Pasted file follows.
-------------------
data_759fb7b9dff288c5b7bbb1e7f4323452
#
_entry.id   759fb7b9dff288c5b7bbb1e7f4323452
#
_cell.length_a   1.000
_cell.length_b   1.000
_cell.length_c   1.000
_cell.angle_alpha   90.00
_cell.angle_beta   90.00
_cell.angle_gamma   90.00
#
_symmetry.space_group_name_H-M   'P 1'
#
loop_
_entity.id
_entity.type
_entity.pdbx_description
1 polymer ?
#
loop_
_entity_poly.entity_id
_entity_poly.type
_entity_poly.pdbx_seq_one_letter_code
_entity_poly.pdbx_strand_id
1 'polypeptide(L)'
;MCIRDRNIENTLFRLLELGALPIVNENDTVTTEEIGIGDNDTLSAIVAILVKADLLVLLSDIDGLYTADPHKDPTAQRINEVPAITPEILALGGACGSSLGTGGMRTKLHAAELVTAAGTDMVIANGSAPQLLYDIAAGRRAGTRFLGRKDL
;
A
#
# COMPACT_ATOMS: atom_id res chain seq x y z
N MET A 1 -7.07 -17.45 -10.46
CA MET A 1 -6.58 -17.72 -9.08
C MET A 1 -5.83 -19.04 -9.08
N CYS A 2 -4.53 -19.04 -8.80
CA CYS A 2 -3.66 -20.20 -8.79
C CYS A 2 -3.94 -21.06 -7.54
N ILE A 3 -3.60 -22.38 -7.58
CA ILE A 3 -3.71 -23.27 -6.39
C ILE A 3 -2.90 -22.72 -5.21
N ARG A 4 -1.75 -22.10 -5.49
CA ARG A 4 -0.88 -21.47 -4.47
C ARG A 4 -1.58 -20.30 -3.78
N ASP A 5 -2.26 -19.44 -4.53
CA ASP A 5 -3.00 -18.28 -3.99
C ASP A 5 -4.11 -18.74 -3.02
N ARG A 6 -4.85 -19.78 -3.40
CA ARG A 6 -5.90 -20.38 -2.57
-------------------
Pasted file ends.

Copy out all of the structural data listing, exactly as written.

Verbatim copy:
data_759fb7b9dff288c5b7bbb1e7f4323452
#
_entry.id   759fb7b9dff288c5b7bbb1e7f4323452
#
_cell.length_a   1.000
_cell.length_b   1.000
_cell.length_c   1.000
_cell.angle_alpha   90.00
_cell.angle_beta   90.00
_cell.angle_gamma   90.00
#
_symmetry.space_group_name_H-M   'P 1'
#
loop_
_entity.id
_entity.type
_entity.pdbx_description
1 polymer ?
#
loop_
_entity_poly.entity_id
_entity_poly.type
_entity_poly.pdbx_seq_one_letter_code
_entity_poly.pdbx_strand_id
1 'polypeptide(L)'
;MCIRDRNIENTLFRLLELGALPIVNENDTVTTEEIGIGDNDTLSAIVAILVKADLLVLLSDIDGLYTADPHKDPTAQRINEVPAITPEILALGGACGSSLGTGGMRTKLHAAELVTAAGTDMVIANGSAPQLLYDIAAGRRAGTRFLGRKDL
;
A
#
# COMPACT_ATOMS: atom_id res chain seq x y z
N MET A 1 -7.07 -17.45 -10.46
CA MET A 1 -6.58 -17.72 -9.08
C MET A 1 -5.83 -19.04 -9.08
N CYS A 2 -4.53 -19.04 -8.80
CA CYS A 2 -3.66 -20.20 -8.79
C CYS A 2 -3.94 -21.06 -7.54
N ILE A 3 -3.60 -22.38 -7.58
CA ILE A 3 -3.71 -23.27 -6.39
C ILE A 3 -2.90 -22.72 -5.21
N ARG A 4 -1.75 -22.10 -5.49
CA ARG A 4 -0.88 -21.47 -4.47
C ARG A 4 -1.58 -20.30 -3.78
N ASP A 5 -2.26 -19.44 -4.53
CA ASP A 5 -3.00 -18.28 -3.99
C ASP A 5 -4.11 -18.74 -3.02
N ARG A 6 -4.85 -19.78 -3.40
CA ARG A 6 -5.90 -20.38 -2.57